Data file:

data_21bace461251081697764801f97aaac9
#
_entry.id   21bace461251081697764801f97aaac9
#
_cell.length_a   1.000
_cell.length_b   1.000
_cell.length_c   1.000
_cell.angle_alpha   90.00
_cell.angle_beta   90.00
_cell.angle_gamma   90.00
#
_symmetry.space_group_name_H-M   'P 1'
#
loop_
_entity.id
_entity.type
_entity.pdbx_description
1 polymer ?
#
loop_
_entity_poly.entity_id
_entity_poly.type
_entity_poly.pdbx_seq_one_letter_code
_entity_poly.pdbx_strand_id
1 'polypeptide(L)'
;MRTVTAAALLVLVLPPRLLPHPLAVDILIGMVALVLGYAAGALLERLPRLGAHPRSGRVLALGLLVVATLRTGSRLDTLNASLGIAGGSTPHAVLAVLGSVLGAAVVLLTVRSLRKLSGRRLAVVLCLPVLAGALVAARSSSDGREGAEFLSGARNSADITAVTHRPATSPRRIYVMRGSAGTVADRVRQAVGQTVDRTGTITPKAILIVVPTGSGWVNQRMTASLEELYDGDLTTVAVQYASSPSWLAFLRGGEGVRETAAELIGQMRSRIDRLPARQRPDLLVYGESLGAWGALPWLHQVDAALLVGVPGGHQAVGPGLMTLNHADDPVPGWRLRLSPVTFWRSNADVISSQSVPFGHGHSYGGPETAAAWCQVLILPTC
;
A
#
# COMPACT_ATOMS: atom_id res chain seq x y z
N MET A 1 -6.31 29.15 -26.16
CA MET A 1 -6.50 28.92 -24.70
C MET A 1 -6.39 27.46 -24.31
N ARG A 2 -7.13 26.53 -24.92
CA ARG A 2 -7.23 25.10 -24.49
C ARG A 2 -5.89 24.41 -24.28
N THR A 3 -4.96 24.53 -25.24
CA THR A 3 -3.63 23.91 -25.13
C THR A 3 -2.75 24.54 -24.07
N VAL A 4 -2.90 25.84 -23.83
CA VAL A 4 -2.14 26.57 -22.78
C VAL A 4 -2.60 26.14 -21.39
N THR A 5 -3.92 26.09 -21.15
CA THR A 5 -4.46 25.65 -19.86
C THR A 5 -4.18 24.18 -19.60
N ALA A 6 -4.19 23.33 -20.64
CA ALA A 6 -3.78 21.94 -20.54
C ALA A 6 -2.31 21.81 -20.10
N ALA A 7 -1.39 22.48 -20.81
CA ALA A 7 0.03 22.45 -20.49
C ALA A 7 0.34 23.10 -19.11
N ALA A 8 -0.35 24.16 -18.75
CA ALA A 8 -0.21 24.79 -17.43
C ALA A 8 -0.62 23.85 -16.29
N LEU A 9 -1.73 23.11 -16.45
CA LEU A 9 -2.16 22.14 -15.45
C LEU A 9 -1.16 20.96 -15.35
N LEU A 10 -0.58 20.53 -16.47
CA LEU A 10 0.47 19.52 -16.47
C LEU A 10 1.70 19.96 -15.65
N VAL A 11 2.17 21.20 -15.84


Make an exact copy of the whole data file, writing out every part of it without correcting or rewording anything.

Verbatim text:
data_21bace461251081697764801f97aaac9
#
_entry.id   21bace461251081697764801f97aaac9
#
_cell.length_a   1.000
_cell.length_b   1.000
_cell.length_c   1.000
_cell.angle_alpha   90.00
_cell.angle_beta   90.00
_cell.angle_gamma   90.00
#
_symmetry.space_group_name_H-M   'P 1'
#
loop_
_entity.id
_entity.type
_entity.pdbx_description
1 polymer ?
#
loop_
_entity_poly.entity_id
_entity_poly.type
_entity_poly.pdbx_seq_one_letter_code
_entity_poly.pdbx_strand_id
1 'polypeptide(L)'
;MRTVTAAALLVLVLPPRLLPHPLAVDILIGMVALVLGYAAGALLERLPRLGAHPRSGRVLALGLLVVATLRTGSRLDTLNASLGIAGGSTPHAVLAVLGSVLGAAVVLLTVRSLRKLSGRRLAVVLCLPVLAGALVAARSSSDGREGAEFLSGARNSADITAVTHRPATSPRRIYVMRGSAGTVADRVRQAVGQTVDRTGTITPKAILIVVPTGSGWVNQRMTASLEELYDGDLTTVAVQYASSPSWLAFLRGGEGVRETAAELIGQMRSRIDRLPARQRPDLLVYGESLGAWGALPWLHQVDAALLVGVPGGHQAVGPGLMTLNHADDPVPGWRLRLSPVTFWRSNADVISSQSVPFGHGHSYGGPETAAAWCQVLILPTC
;
A
#
# COMPACT_ATOMS: atom_id res chain seq x y z
N MET A 1 -6.31 29.15 -26.16
CA MET A 1 -6.50 28.92 -24.70
C MET A 1 -6.39 27.46 -24.31
N ARG A 2 -7.13 26.53 -24.92
CA ARG A 2 -7.23 25.10 -24.49
C ARG A 2 -5.89 24.41 -24.28
N THR A 3 -4.96 24.53 -25.24
CA THR A 3 -3.63 23.91 -25.13
C THR A 3 -2.75 24.54 -24.07
N VAL A 4 -2.90 25.84 -23.83
CA VAL A 4 -2.14 26.57 -22.78
C VAL A 4 -2.60 26.14 -21.39
N THR A 5 -3.92 26.09 -21.15
CA THR A 5 -4.46 25.65 -19.86
C THR A 5 -4.18 24.18 -19.60
N ALA A 6 -4.19 23.33 -20.64
CA ALA A 6 -3.78 21.94 -20.54
C ALA A 6 -2.31 21.81 -20.10
N ALA A 7 -1.39 22.48 -20.81
CA ALA A 7 0.03 22.45 -20.49
C ALA A 7 0.34 23.10 -19.11
N ALA A 8 -0.35 24.16 -18.75
CA ALA A 8 -0.21 24.79 -17.43
C ALA A 8 -0.62 23.85 -16.29
N LEU A 9 -1.73 23.11 -16.45
CA LEU A 9 -2.16 22.14 -15.45
C LEU A 9 -1.16 20.96 -15.35
N LEU A 10 -0.58 20.53 -16.47
CA LEU A 10 0.47 19.52 -16.47
C LEU A 10 1.70 19.96 -15.65
N VAL A 11 2.17 21.20 -15.84